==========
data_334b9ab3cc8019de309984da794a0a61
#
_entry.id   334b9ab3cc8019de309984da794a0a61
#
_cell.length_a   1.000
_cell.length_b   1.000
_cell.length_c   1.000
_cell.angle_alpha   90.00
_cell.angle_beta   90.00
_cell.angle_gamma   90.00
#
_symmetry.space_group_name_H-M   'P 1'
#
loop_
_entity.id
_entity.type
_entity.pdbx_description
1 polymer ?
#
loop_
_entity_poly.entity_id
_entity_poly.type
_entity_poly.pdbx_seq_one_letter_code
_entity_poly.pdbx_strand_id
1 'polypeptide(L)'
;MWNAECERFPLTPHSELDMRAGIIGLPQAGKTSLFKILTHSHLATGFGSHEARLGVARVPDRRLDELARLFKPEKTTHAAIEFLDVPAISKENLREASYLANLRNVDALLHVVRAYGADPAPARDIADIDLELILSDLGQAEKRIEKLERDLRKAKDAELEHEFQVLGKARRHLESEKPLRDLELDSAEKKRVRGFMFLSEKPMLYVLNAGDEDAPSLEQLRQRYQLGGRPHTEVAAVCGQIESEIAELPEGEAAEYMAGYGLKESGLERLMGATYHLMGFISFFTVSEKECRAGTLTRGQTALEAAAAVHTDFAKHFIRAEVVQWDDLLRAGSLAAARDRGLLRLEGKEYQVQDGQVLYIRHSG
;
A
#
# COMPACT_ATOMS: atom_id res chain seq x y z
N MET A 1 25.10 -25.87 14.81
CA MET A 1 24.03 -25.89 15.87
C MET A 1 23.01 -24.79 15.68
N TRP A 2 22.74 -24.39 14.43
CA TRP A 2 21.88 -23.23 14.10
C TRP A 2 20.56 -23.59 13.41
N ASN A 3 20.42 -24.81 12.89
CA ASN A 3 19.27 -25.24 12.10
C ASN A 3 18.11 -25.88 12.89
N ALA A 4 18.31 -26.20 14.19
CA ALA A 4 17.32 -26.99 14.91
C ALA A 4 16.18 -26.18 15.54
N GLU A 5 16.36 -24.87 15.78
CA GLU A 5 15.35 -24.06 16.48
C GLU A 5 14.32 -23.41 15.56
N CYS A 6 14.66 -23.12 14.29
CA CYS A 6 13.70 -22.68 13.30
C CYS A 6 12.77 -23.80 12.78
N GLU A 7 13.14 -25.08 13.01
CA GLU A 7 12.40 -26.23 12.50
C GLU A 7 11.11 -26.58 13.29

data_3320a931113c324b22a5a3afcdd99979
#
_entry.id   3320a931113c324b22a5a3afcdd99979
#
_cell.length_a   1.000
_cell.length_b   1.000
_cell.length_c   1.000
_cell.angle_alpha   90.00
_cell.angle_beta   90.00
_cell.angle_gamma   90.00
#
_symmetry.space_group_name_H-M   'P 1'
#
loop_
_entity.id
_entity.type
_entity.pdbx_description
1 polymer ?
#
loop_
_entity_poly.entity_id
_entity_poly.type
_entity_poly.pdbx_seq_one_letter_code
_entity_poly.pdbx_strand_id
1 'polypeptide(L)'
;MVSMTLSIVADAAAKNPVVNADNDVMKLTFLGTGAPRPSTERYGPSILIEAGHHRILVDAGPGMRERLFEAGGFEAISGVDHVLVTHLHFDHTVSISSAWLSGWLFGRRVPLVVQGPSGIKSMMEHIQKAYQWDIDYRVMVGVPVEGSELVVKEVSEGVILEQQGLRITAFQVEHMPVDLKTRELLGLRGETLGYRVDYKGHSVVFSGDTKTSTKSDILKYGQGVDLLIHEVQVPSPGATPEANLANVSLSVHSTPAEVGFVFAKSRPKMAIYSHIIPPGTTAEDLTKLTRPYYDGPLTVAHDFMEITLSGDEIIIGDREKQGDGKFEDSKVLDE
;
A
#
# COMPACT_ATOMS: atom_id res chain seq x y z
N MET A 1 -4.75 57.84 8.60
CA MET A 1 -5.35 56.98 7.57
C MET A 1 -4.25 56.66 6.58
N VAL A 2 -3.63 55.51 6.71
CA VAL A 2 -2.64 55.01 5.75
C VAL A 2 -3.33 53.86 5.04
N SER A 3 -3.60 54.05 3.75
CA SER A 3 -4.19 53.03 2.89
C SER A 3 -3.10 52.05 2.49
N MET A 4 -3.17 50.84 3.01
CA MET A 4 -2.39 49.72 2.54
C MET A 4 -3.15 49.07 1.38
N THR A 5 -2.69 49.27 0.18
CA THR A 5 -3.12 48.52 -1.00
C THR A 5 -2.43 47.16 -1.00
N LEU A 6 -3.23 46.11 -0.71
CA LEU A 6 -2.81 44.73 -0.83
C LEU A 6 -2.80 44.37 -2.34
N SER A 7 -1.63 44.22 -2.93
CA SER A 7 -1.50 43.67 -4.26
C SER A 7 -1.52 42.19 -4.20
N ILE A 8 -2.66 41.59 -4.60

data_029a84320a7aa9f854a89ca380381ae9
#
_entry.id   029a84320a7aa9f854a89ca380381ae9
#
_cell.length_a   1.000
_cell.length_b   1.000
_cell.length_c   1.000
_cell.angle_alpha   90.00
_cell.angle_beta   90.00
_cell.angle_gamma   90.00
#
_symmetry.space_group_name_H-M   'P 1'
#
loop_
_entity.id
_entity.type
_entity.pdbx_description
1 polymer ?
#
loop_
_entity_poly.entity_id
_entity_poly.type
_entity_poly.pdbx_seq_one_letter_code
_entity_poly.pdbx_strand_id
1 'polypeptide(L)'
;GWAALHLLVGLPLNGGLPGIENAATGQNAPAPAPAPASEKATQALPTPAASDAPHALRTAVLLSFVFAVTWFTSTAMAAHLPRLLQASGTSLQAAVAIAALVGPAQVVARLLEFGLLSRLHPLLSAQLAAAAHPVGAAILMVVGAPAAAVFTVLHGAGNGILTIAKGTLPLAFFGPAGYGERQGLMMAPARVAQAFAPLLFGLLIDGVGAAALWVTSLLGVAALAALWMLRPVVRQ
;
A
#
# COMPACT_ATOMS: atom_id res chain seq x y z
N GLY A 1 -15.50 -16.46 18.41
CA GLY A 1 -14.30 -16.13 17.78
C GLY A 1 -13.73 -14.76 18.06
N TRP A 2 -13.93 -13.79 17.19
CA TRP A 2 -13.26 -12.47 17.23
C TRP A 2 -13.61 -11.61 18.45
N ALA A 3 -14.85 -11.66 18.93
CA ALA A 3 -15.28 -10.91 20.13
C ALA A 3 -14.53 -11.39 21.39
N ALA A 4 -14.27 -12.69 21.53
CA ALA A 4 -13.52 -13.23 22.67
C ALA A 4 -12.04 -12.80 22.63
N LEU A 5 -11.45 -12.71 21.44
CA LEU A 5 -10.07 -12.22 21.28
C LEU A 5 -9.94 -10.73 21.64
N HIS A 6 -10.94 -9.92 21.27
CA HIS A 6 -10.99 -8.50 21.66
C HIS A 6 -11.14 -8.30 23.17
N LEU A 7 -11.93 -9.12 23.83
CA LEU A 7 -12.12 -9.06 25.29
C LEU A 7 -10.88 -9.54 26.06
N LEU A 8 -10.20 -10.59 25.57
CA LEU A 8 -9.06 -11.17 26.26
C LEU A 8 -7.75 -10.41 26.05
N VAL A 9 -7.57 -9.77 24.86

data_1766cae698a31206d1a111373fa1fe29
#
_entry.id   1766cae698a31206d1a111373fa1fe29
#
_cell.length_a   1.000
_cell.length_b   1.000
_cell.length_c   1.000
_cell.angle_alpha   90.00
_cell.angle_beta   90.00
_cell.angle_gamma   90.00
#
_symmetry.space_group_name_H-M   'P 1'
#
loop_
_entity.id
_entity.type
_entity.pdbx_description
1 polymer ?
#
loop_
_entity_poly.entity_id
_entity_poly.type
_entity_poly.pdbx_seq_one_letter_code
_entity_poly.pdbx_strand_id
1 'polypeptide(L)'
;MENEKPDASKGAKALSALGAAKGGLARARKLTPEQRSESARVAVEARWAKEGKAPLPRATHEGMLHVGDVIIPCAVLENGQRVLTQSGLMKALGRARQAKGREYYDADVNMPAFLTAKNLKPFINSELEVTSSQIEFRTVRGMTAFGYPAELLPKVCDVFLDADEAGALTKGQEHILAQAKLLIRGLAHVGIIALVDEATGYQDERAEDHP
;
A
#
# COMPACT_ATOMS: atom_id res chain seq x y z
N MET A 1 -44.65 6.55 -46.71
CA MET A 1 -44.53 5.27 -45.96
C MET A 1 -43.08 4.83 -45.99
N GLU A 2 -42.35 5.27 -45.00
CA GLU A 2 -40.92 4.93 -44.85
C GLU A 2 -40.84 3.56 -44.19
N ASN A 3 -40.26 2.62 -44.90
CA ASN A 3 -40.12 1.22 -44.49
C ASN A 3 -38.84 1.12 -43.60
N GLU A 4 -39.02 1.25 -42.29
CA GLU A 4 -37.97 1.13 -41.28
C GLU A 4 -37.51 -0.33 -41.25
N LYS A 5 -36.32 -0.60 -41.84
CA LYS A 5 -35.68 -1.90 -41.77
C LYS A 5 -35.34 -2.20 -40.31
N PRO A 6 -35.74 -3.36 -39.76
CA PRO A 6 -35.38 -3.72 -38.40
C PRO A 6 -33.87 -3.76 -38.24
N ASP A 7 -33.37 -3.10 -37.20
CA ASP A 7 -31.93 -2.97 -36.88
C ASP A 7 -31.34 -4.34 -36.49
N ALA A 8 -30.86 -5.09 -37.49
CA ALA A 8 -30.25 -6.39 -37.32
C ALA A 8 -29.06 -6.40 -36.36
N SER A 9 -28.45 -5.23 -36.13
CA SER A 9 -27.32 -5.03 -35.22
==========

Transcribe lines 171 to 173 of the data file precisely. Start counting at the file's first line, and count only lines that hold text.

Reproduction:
#
loop_
_entity.id